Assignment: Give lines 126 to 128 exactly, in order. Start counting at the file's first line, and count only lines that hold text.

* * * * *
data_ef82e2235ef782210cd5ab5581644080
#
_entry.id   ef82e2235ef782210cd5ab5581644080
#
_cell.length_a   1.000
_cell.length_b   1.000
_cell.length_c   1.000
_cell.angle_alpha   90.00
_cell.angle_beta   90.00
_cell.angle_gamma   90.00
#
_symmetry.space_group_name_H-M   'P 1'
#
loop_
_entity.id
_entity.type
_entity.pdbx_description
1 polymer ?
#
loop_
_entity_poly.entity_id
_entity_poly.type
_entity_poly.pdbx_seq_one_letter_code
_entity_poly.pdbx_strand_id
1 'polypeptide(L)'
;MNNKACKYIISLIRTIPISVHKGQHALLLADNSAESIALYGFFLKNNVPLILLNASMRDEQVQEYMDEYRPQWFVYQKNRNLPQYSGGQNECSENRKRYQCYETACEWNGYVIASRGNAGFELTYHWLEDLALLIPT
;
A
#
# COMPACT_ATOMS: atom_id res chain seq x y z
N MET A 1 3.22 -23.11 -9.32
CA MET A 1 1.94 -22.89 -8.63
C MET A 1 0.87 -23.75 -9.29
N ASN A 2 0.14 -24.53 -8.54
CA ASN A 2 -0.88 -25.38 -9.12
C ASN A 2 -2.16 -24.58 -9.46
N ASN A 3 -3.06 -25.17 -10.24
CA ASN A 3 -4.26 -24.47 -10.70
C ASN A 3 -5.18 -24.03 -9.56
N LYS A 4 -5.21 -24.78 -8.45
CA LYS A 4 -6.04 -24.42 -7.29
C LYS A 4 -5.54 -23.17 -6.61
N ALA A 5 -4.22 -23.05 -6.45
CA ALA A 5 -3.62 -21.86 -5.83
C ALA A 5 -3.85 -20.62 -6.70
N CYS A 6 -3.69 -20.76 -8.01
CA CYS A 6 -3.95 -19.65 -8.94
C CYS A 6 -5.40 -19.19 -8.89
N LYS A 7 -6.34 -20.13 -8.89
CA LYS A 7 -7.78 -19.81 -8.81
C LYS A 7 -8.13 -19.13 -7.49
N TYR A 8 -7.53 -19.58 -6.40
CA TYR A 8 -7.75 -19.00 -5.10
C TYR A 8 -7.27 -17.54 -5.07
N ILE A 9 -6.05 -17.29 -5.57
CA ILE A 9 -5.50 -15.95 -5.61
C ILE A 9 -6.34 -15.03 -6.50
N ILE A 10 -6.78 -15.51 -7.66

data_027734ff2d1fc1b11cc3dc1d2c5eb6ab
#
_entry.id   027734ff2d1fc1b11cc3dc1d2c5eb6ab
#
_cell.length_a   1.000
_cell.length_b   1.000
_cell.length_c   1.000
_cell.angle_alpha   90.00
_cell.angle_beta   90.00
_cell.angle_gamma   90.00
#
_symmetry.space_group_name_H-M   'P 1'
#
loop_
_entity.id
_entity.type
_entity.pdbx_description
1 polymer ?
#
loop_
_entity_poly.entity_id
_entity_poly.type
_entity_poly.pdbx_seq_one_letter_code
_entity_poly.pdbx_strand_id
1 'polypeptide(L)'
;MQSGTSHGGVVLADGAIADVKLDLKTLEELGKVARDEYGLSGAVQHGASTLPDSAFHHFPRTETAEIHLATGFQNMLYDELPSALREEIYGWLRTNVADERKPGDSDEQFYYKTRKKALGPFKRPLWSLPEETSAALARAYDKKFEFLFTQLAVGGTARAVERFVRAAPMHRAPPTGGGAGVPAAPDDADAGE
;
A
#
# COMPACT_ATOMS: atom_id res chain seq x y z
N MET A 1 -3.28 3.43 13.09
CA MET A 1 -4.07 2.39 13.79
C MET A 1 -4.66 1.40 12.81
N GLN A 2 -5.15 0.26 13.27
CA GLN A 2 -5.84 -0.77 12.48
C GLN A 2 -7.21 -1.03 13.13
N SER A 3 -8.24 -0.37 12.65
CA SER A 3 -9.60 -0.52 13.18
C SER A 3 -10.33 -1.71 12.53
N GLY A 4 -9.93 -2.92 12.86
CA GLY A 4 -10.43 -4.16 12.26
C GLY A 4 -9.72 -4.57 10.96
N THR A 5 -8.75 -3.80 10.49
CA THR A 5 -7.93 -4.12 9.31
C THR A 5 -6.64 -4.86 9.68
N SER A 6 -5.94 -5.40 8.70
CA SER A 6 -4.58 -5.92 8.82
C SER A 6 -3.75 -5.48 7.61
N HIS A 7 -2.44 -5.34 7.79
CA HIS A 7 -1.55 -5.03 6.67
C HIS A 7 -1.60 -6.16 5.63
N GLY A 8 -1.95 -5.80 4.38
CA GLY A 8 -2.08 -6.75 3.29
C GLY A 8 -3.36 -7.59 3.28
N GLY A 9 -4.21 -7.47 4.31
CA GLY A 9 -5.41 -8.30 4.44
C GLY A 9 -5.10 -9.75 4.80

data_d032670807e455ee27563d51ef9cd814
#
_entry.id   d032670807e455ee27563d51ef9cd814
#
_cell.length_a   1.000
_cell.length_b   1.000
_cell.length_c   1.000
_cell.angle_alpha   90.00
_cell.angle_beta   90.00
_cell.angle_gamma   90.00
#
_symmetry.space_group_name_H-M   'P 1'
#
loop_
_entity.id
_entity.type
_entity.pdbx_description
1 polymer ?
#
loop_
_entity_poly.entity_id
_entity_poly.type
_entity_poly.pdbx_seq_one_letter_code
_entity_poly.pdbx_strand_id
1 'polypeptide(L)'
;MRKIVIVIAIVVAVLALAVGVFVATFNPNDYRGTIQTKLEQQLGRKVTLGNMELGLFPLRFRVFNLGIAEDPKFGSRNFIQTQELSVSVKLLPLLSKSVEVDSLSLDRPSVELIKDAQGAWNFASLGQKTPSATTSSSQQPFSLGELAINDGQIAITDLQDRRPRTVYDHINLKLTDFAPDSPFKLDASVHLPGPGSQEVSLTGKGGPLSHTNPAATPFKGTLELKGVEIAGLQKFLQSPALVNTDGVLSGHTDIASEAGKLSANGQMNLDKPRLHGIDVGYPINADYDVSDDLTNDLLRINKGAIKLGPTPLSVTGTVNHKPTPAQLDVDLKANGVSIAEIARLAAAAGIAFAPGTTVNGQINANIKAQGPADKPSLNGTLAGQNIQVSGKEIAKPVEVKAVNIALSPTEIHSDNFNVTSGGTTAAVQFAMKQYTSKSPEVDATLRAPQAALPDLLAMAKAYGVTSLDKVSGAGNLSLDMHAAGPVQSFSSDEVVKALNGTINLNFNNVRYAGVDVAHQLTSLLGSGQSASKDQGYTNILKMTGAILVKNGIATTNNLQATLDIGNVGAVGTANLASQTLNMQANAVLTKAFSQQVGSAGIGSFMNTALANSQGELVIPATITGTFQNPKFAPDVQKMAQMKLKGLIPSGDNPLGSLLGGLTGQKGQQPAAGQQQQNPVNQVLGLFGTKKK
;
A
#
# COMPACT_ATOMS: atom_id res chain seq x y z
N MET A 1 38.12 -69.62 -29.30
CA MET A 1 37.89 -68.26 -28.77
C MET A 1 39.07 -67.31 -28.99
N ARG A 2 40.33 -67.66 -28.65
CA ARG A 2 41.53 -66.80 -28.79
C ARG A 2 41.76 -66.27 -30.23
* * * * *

#
_symmetry.space_group_name_H-M   'P 1'
#